This is another insert relating to the findings from my MSc research titled Soccer Coaches Engagement with Sport Psychology in Northern Ireland. Interviews were conducted with six UEFA Pro licence coaches, two UEFA A licence and two UEFA B licence who were all involved in full time sport related jobs. The aim of the project was to investigate knowledge and perceptions of sport psychology, barriers to sport psychology, personal use of psychological techniques, and ideas to improve the current knowledge and use of sport psychology. We are all now beginning to realise the importance of sport psychology and how much needs to be done to improve the current state of sport psychology in soccer. Having discussions with coaches and educators to find the best and most feasible ways to do this are vital to improve sport psychology and provision for all of those involved in the game.


Education was mentioned by nine coaches as a way to overcome the barriers which was illustrated in the following quote, “Working with coaches and making them see it is not this witch craft as such and that it’s a really good tool to have in your locker.” Coaches’ current knowledge of sport psychology comes from various sources including reading books, their playing careers, coach education, university studies, coaching or following other sports, workshops, hearing about it through the media, and through working with a sport psychologist. Six coaches had worked with a sport psychologist in their team with all reporting it as a positive experience although three said it was an isolated experience. Other ideas to advance sport psychology included bringing in a sport psychologist, hosting workshops, networking, mentoring, online forums and discussions with other coaches, anecdotal reports of a team exceeding expectations by using sport psychology, easily applied information, football league putting psychological criteria in place, funding, progressing to full time football, and the new generation of young forward thinking coaches coming through. The online forums could be led by an experienced sport psychologist and would form a community of practice which has been shown to be of benefit in educating coaches.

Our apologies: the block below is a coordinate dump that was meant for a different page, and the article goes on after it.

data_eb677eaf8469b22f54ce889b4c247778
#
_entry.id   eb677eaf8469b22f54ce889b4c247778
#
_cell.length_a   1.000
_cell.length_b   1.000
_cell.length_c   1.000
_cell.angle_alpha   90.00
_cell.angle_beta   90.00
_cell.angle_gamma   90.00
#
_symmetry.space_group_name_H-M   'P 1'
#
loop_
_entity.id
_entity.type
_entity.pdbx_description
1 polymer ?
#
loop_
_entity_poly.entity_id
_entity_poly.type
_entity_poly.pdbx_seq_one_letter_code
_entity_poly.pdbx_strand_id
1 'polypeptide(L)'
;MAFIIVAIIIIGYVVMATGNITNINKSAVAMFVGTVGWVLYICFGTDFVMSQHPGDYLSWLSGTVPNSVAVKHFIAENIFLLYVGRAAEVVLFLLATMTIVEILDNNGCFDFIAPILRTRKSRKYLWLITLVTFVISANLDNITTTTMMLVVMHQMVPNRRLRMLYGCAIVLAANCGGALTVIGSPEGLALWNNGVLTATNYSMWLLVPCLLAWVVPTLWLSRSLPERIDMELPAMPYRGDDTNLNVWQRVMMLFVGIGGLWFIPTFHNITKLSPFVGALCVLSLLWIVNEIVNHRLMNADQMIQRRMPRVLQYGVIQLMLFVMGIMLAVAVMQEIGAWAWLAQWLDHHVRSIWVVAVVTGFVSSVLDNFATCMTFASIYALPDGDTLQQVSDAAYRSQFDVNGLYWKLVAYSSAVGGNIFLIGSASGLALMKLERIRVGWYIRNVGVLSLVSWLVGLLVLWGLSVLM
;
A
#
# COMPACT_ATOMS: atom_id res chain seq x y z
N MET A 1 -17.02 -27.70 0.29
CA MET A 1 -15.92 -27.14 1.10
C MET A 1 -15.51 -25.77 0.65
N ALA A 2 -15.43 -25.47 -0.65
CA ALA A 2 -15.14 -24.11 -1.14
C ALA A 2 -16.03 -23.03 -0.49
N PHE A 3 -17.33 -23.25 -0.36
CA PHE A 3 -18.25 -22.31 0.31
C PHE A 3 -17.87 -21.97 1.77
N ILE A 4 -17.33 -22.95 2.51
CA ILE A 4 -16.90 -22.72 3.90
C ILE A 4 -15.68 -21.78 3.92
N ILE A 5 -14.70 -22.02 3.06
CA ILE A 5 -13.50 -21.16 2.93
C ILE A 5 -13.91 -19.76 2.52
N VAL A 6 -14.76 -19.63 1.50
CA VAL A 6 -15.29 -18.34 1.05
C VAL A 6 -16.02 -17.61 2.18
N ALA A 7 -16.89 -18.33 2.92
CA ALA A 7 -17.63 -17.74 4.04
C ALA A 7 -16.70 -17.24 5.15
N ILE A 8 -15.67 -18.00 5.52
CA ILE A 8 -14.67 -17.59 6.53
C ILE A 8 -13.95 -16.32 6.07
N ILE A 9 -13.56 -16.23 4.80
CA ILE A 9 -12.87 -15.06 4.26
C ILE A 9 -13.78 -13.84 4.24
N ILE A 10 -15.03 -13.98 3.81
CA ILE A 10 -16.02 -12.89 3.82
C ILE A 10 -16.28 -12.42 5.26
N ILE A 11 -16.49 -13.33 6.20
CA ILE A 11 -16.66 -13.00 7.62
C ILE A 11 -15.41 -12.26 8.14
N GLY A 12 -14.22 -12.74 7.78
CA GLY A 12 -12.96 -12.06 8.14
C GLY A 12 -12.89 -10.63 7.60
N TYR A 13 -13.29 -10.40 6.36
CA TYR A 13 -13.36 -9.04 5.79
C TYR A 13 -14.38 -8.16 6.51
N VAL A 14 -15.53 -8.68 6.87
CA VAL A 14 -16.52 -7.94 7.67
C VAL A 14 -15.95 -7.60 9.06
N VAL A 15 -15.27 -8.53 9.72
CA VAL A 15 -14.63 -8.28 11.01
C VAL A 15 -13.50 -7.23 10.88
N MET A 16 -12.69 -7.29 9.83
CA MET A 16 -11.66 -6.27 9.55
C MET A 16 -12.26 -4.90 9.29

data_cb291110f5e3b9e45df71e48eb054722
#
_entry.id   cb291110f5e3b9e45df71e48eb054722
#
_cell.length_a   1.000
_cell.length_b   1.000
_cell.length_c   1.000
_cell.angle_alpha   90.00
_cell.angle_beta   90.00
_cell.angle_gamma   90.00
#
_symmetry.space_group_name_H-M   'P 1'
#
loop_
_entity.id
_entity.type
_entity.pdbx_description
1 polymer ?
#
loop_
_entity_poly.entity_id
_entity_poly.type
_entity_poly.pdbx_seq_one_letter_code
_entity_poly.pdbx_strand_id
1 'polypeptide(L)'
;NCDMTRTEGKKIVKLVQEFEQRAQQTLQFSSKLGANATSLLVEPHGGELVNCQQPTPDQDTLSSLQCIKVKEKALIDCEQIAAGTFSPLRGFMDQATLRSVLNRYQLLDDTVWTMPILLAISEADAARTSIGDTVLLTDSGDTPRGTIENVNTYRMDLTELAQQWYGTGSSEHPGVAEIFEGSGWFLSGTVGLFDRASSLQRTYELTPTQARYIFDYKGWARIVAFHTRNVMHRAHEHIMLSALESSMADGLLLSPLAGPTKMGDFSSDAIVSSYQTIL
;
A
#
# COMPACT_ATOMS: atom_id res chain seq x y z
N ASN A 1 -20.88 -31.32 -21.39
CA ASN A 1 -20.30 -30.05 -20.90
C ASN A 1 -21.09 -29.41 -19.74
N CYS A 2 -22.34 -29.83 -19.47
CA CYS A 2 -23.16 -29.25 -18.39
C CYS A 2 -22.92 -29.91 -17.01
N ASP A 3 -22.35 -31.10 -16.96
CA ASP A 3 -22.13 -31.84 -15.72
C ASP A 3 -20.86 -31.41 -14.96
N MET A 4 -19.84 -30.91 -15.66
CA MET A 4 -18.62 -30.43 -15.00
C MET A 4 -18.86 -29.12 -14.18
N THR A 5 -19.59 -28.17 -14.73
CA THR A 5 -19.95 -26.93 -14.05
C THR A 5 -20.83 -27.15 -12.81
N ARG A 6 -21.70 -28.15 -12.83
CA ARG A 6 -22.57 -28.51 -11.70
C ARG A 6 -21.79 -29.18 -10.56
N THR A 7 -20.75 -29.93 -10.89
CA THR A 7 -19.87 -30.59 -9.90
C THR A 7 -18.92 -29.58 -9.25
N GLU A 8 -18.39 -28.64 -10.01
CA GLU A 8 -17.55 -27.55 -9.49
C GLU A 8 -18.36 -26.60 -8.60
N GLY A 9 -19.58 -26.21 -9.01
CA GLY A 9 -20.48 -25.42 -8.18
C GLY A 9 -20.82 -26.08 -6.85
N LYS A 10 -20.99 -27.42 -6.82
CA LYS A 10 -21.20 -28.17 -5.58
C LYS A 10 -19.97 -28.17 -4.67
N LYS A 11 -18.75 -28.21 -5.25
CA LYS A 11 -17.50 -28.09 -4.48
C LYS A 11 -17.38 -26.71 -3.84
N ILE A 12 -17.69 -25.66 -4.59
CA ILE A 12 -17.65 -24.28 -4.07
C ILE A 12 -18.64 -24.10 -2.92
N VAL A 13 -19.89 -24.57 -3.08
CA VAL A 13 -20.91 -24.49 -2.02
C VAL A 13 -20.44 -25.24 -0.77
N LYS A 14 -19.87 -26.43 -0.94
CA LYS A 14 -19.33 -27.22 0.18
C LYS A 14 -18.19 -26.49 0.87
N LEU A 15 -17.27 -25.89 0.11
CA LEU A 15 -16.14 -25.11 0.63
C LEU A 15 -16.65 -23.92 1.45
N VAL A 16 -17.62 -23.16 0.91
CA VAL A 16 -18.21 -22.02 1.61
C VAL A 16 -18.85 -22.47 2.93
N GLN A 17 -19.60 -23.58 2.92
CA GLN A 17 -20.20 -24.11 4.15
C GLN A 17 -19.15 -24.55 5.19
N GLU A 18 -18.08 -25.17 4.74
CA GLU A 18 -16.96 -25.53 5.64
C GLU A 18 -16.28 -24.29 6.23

All of the coaches felt competent using psychological techniques with players although a coach admitted they would welcome support:

I would probably think there are more experts out there that would be better positioned than me to deliver it… I would feel if an expert was in the field… someone who I could bounce ideas off and then to deliver it myself that would be grand.

All of the coaches would like to improve their knowledge of psychological techniques. This is positive and shows how any potential programmes created to educate coaches regarding sport psychology could work.

Educational Platforms